Tony Gallant is a freelance photographer with a keen interest in documenting local history. He has lived most of his life in Prince County at the western end of Canada’s smallest province and birthplace of Confederation, Prince Edward Island.
In 2012 Tony began documenting properties that have been abandoned – and continue to disappear from the landscape. He describes these dilapidated old houses, barns and buildings as “little time capsules dotted all across our Island.”
Tony and his wife Judy live on a three-acre woodlot in Brockton and have raised four children: Cory, Jamie, Amy Lynn, and Tyler.
Mr. Gallant’s show Door to the Past opens at The Guild on August 10th.
‘From Sea to Shining Sea’ Historic Vignette
Location: Richmond Street side of Province House, Rain location: Confederation Chamber exhibition located in the Upper Foyer of Confederation Centre.
Hours of Operation: Daily historic vignette runs at 12:50 p.m., Tuesday to Saturday.
In addition to the daily historic vignette, the Confederation Players will be offering guided walking tours, beginning July 2nd. See schedule and details below:
(Departing from the Visitor Information Centre, 178 Water St.)
· 10 a.m.-11 a.m. – Tuesday to Saturday – Historic Great George Tour
· 2 p.m.-3 p.m. – Wednesday to Saturday – Visite guidée de la rue Great George
· 3:30 p.m.-4:30 p.m. – Tuesday to Saturday – Historic Great George Tour
(Departing from the 1864 sculpture beside Province House)
· 11 a.m.-11:45 a.m. – Friday to Saturday – La place historique Queen
· 2:30 p.m.-3:15 p.m. – Tuesday-Saturday – Queen Square Tour
Confederation Chamber Experience
Location: Confederation Centre Upper Foyer
Hours of Operation:
June: 10 a.m.– 3 p.m. Mon. to Sat.; Closed Sunday
July and August: 9 a.m.–5 p.m. Mon. to Sat.; 12 p.m.–5 p.m. Sunday
Cost: free of charge. The Chamber visitor experience includes the following:
A stunning replica of the historical Confederation Chamber where the Fathers of Confederation met during the Charlottetown Conference; Parks Canada’s new 20-minute film ‘Building of Destiny’ which transports viewers back in time to the first eight days in September 1864 when history was made at Province House that would change the face of North America. This film also showcases related themes, including the First Nations context at the time of Confederation and the role of women in Victorian society.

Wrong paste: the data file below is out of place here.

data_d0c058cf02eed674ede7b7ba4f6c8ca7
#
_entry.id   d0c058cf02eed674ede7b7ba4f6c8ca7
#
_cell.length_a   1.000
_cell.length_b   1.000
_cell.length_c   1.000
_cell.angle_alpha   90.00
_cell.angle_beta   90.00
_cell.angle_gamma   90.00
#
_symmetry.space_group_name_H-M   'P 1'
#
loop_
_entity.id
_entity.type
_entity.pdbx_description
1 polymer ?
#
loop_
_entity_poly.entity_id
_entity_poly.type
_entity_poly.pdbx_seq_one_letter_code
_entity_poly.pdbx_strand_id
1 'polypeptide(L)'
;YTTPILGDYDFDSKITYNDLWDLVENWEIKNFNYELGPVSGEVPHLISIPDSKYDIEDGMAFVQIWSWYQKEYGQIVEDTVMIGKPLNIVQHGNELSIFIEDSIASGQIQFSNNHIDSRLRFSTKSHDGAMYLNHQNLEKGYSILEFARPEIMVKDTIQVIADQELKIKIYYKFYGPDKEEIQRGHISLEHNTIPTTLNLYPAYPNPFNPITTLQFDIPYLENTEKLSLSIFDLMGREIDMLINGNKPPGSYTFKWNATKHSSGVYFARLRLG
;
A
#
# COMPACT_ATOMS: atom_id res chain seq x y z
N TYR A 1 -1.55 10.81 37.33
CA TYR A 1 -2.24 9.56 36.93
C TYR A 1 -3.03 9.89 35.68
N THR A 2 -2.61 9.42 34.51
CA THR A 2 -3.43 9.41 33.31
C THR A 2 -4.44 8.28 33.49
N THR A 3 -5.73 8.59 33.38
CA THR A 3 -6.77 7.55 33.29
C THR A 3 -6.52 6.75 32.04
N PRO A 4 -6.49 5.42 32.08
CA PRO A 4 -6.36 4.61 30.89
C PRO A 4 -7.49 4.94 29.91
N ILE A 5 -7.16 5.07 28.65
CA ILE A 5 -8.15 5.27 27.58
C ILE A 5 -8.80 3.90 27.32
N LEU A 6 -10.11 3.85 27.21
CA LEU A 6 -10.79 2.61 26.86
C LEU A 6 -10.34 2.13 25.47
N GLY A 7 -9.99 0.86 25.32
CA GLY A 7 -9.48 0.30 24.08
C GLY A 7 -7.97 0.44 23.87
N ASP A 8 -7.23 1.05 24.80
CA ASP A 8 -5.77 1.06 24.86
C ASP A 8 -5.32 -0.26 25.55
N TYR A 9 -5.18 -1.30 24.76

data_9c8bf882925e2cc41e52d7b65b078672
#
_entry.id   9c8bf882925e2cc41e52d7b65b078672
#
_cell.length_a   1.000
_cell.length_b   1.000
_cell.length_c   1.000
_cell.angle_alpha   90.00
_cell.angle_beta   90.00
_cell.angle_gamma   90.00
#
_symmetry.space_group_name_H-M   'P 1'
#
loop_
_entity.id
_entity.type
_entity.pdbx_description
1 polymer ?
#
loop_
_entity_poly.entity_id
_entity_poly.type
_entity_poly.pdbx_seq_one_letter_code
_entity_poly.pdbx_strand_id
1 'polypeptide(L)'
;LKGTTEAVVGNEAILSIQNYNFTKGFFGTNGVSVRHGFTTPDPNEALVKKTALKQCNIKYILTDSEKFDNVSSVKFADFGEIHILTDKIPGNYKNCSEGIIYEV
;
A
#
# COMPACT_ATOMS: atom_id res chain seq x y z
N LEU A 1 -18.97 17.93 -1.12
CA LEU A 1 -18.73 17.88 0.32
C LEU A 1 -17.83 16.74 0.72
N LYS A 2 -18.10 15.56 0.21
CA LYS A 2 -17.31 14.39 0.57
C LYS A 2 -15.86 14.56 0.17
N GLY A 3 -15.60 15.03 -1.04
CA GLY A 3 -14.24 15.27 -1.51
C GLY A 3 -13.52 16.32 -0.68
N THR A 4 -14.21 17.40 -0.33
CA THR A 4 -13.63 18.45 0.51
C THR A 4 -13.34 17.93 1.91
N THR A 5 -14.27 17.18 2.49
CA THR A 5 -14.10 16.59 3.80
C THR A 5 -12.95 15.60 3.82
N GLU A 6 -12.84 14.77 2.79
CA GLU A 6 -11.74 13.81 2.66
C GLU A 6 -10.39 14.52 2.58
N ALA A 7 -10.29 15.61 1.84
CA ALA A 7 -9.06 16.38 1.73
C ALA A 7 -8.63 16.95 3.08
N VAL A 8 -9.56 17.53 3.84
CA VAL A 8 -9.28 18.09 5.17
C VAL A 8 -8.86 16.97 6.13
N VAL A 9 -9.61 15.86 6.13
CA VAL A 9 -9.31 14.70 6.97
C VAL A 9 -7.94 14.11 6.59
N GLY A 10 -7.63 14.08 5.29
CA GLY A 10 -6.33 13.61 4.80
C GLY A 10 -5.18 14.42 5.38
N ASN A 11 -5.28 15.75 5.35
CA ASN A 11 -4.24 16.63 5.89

A short film about the role of Confederation Centre of the Arts as Canada’s national living memorial to the Fathers of Confederation.
Historic vignettes from the Confederation Players.
Guided interpretation of the exhibition, which includes a few original artifacts from the Confederation Chamber.
While Province House is closed and as we lead towards the 150th anniversary of Confederation, Parks Canada and Confederation Centre are committed to telling the story of Province House. This year again, The Story of Confederation program will be back on the historic grounds surrounding Province House and at Confederation Centre of the Arts.
This program offers visitors the opportunity to learn about Province House National Historic Site and the 1864 Charlottetown Conference while Province House is closed for conservation work.
This year, The Story of Confederation features some new programming, including a new Parks Canada Explorers booklet which is always popular with kids, and the return of the popular Confederation Players who make regular Chamber visits throughout their day.
The Parks Canada film ‘A Building of Destiny’, which tells the story of Province House and the Charlottetown Conference, won second place in the Interpretation Canada Awards of Excellence this year. This film may be purchased at The Showcase Gift Shop here at the Centre.
Many visitors to last year’s Art in the Open festival will remember Karen Stentaford‘s travelling photo studio, which was located at Government Pond. The Sackville-based photographer, an instructor at Mount Allison University, spent eight hours demonstrating the 19th century tintype technique and took pictures of dozens of visitors using a now-rare photographic process. The results of this work will feature as part of a survey of Stentaford’s photography at the Confederation Centre Art Gallery entitled Island Types, now open in the Entrance Gallery as part of the RBC Emerging Artist Series.
“The response to Karen Stentaford’s work was incredibly positive in Charlottetown,” says Gallery Curator Pan Wendt, “and we decided to give her a show that demonstrates the range of her practice. It will not only give insight into the various experiments that the artist is making with photographic techniques, but it will be exciting to now see on the gallery walls what she produced here on P.E.I. last summer.”
Stentaford, originally from Newfoundland but now teaching photography at her alma mater in Sackville, N.B., is interested in using archaic and experimental techniques to capture a sense of place. The work on display in Island Types is culled from her travels to various islands – Newfoundland, Prince Edward Island, and Iceland – and combines portraiture and landscape. Stentaford’s work uses a variety of techniques and materials ranging from archaic tintypes to digital photography to glass-based negatives. She will even be displaying a series of photographs developed in salt water.
The Art Gallery is open Monday-Sunday, from 9 a.m. to 5 p.m.